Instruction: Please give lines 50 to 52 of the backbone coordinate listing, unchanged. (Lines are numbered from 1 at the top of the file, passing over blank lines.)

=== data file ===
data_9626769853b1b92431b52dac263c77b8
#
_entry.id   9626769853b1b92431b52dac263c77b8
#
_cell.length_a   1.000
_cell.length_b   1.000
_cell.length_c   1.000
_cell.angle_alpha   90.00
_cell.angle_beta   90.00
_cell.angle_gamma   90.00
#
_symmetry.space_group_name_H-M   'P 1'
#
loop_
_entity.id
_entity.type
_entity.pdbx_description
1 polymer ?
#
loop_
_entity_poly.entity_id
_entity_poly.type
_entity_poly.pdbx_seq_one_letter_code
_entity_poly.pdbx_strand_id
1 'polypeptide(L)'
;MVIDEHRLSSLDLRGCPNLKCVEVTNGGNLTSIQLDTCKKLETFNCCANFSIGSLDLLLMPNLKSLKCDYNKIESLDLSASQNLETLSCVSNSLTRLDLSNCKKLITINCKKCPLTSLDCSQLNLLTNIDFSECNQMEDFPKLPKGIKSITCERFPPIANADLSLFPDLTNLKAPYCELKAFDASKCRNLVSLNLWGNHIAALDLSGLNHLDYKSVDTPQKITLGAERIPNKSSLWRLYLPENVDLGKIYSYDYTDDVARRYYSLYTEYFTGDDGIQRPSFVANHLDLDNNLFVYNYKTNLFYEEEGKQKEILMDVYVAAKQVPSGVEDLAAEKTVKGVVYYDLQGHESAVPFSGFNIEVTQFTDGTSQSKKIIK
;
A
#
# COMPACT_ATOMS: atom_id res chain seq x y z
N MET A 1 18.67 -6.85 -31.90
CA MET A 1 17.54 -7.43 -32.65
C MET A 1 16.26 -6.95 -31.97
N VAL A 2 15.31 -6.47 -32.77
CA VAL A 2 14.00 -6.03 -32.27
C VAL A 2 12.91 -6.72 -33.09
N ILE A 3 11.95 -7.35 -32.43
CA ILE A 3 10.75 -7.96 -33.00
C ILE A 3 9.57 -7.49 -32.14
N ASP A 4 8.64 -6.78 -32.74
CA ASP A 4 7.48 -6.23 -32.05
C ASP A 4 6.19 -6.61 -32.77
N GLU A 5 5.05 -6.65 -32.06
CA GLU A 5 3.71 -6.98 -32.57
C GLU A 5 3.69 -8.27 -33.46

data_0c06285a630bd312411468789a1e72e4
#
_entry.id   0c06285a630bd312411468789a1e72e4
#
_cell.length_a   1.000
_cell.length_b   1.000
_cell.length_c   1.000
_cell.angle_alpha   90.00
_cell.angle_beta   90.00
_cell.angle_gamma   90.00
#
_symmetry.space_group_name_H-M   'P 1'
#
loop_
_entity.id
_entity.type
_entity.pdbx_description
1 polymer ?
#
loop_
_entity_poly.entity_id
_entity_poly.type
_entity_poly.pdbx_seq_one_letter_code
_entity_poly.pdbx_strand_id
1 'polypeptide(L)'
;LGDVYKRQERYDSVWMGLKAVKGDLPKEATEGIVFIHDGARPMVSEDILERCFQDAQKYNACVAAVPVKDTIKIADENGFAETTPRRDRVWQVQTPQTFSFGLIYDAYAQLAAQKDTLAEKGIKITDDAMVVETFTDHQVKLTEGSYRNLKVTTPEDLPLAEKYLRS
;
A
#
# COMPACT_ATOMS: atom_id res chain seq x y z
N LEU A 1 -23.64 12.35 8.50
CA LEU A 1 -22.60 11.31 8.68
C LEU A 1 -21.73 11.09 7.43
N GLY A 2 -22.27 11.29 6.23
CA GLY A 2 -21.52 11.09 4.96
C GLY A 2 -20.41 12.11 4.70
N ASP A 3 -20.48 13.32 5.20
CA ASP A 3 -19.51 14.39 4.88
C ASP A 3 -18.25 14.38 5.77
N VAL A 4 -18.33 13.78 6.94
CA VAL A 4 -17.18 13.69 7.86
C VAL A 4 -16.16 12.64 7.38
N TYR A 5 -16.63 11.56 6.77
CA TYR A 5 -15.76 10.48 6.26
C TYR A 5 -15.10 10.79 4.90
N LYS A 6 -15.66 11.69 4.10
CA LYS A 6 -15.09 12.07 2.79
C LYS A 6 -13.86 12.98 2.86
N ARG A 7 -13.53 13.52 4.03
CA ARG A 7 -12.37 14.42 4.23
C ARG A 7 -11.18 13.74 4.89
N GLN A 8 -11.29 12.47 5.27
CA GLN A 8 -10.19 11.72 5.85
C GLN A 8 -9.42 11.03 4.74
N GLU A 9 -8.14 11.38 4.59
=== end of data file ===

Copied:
_cell.length_a   1.000
_cell.length_b   1.000
_cell.length_c   1.000